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Legislature Passes State Budget, Sununu Expected To Veto

Allegra Boverman for NHPR

The New Hampshire House and Senate voted along party lines Thursday to pass a $13 billion dollar state budget. Governor Sununu is expected to veto the bill.

Democrats in the Legislature say they met the governor more than halfway on the budget, by stripping a paid family leave program and a capital gains tax originally backed by the House from the final bill. 

Listen: Josh Rogers talks to NHPR's Peter Biello about where lawmakers are on the state budget. Scroll to the bottom of this story for a transcript of that interview.

They say their budget boosts spending in areas where it's needed - education, child protection, and supplies direct aid to cities and towns. 

Lou D'Allesandro is chairman of the Senate Finance Committee.

"We have the ability and we have the desire to serve people. and we have the financial component which is available to do that," he says.

Republicans say the budget puts the state on a path to higher taxes.

"$1.5 billion dollars in additional spending. There is a lot wrong with this budget," says Senate minority leader Chuck Morse.  

In anticipation of a veto by Governor Sununu, who doesn't like that the plan reverses tax business tax cuts that took effect in January, lawmakers also passed a continuing resolution to keep the state operating at current spending levels for 90 days.

Transcript: Josh Rogers talks about a potential impasse on the state budget with NHPR's Peter Biello

Peter Biello:
This is All Things Considered on NHPR. I'm Peter Biello. The New Hampshire House and Senate passed a 13 billion dollar state budget along party lines this afternoon but lawmakers are also preparing for what could be a long summer if Governor Sununu makes good on his threat to veto the spending plan. Our senior political reporter Josh Rogers joins me now in the studio to discuss what happened today and where things are headed.

Peter Biello:
Hey Josh.

Josh Rogers:
Good afternoon Peter.

Peter Biello:
So today's vote by the House and Senate were foregone conclusions with Democrats in the majority supporting the budget crafted by their own leaders and Republicans opposing. Remind us what's really at the core of this debate right now.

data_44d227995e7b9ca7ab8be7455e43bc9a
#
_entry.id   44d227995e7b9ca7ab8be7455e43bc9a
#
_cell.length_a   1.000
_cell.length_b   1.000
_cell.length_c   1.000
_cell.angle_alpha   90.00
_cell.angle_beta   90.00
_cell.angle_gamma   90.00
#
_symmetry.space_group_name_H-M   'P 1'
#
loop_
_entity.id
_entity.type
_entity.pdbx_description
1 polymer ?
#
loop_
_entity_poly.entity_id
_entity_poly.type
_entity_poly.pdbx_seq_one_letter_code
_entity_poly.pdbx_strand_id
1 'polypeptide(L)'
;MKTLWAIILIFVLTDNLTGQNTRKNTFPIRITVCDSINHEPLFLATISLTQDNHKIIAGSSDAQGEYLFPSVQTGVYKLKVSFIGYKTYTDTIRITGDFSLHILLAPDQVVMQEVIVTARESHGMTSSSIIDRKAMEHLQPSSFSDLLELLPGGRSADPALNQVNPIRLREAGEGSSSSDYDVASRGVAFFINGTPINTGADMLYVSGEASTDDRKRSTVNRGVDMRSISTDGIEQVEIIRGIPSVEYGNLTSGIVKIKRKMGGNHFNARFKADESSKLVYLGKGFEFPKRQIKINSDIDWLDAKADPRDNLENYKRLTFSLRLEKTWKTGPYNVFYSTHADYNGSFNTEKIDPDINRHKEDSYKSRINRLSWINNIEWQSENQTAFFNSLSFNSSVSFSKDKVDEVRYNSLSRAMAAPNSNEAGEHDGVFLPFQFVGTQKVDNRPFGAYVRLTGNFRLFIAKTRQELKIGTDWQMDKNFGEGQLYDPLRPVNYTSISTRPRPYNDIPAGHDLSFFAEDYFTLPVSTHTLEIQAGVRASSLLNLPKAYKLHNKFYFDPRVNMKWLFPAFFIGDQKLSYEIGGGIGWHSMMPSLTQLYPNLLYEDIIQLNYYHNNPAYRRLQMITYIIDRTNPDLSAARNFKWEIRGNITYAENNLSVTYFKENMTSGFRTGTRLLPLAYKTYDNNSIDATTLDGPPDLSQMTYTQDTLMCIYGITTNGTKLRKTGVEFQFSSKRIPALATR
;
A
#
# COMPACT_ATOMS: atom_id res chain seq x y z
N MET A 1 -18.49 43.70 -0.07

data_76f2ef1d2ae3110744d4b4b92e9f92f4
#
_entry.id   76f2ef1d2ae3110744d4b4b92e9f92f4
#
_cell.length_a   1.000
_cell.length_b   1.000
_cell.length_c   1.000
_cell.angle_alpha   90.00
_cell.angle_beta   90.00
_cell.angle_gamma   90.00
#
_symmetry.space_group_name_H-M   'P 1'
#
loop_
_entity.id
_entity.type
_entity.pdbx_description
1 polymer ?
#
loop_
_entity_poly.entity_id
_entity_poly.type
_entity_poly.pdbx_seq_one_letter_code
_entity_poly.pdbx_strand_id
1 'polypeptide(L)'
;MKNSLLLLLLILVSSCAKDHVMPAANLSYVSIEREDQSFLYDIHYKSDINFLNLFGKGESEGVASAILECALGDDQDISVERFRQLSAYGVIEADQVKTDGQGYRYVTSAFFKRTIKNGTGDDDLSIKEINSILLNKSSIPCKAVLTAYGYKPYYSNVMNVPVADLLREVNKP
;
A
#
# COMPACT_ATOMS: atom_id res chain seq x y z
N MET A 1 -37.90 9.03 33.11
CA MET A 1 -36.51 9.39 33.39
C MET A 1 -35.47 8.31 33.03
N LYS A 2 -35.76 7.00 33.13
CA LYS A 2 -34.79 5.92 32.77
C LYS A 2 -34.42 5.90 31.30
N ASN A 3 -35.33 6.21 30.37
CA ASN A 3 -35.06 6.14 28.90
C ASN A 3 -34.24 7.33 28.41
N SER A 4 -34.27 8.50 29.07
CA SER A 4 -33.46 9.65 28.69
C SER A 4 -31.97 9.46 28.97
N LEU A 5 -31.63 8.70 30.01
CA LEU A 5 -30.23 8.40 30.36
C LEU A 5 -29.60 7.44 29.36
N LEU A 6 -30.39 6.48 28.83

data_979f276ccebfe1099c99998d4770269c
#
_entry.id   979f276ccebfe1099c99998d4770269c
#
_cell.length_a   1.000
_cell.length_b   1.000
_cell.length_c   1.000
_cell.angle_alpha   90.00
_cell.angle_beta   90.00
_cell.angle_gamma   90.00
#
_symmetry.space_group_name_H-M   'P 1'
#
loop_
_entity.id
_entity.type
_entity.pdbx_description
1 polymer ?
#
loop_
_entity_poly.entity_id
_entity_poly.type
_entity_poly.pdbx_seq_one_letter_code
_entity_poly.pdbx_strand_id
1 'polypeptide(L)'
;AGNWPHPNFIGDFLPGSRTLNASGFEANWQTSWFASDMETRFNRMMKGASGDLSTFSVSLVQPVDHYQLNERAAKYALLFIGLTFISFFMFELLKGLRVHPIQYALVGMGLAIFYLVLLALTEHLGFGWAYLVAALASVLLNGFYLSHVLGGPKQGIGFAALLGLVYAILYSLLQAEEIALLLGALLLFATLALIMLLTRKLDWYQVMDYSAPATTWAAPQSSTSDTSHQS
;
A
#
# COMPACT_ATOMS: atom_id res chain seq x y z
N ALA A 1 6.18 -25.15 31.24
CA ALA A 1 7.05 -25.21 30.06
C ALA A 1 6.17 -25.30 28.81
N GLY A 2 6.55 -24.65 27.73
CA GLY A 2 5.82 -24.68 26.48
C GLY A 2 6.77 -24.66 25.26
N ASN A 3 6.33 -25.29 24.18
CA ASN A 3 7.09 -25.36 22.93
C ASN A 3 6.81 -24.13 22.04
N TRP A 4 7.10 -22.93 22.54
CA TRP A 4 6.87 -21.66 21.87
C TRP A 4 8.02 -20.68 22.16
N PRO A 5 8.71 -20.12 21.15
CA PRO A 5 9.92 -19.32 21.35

Josh Rogers:
Well, business tax rates are certainly at the core of things at the moment. Democrats want the business profits tax restored to the 7.9% rate that was in effect until January. The governor and Republicans, meanwhile, want that rate to remain at 7.7% which kicked in in January and they also want to preserve scheduled tax cuts that Lawmakers passed a few years ago. The Republicans say those cuts have been crucial to the economy. Democrats say we're talking about 90 million dollars in revenue and that that money is crucial to making their budget work. It would help pay for more school aid, allow them to boost Medicaid provider rates, and it would make it easier to hire child protection caseworkers. And the debate on business taxes has been going on for some time. Newer to this fight is a more broad focus on the size of the budget and what Republicans argue are its implications a long term one we take a listen to Chuck Morse. He's the Senate minority leader.

Chuck Morse:
I know some of you say you want to get back to the days when we had a 24-0 vote on a budget. This is driving us apart. It's driving us apart because it's going to cause New Hampshire to have a broad based tax. And I find that totally unacceptable.

Peter Biello:
So do you hear room for compromise and statements like that?

Josh Rogers:
Not a lot. Morse said he wants Governor Sununu to veto the budget and then for the whole thing to be reopened. Democrats are saying similar things though, that if this budget does get vetoed issues they bent on, like paid family leave, and other things regarding taxes could be back on the table. They think that's going to be a disincentive for for Sununu. Here's Dan Feltes the Senate majority leader talking about how he sees compromise.

Dan Feltes:
We need to move forward. Right now the entire budget gets reopened on a veto and everything is back on the table everything.

Peter Biello:
So assuming the governor vetoes the bill what happens next?

Josh Rogers:
Well, before lawmakers debated the budget today, they quietly without debate passed a continuing resolution which would essentially keep government operational for 90 days under caring for the current budget. So they figure that 90 days to work out a deal and we'll see what happens.

Peter Biello:
And with all this focus on the budget it's easy to forget that there are a lot of other big bills in limbo right now. What's going on there?

Josh Rogers:
Well, I mean some of the bills that were core to the Democratic agenda this year: of raising the minimum wage, of requiring background checks on gun sales in a waiting period, and also a school gun bill, and also rollbacks of Republican voting requirements. Those bills are headed to the governor. And he's dismissed a lot of those as political. Has indicated that vetoes are likely there. So how that dynamic affects budget talks are unknowable this point. But it does leave us at the end of the legislative session without really a clear sense of how we're going to end up in.

Peter Biello:
NHPR's Josh Rogers. Thanks very much for speaking with me.

Josh Rogers:
You're welcome Peter.

Peter Biello:
And you can find more of Josh's reporting on the state budget at our Website NHPR.org.

Josh has worked at NHPR since 2000.

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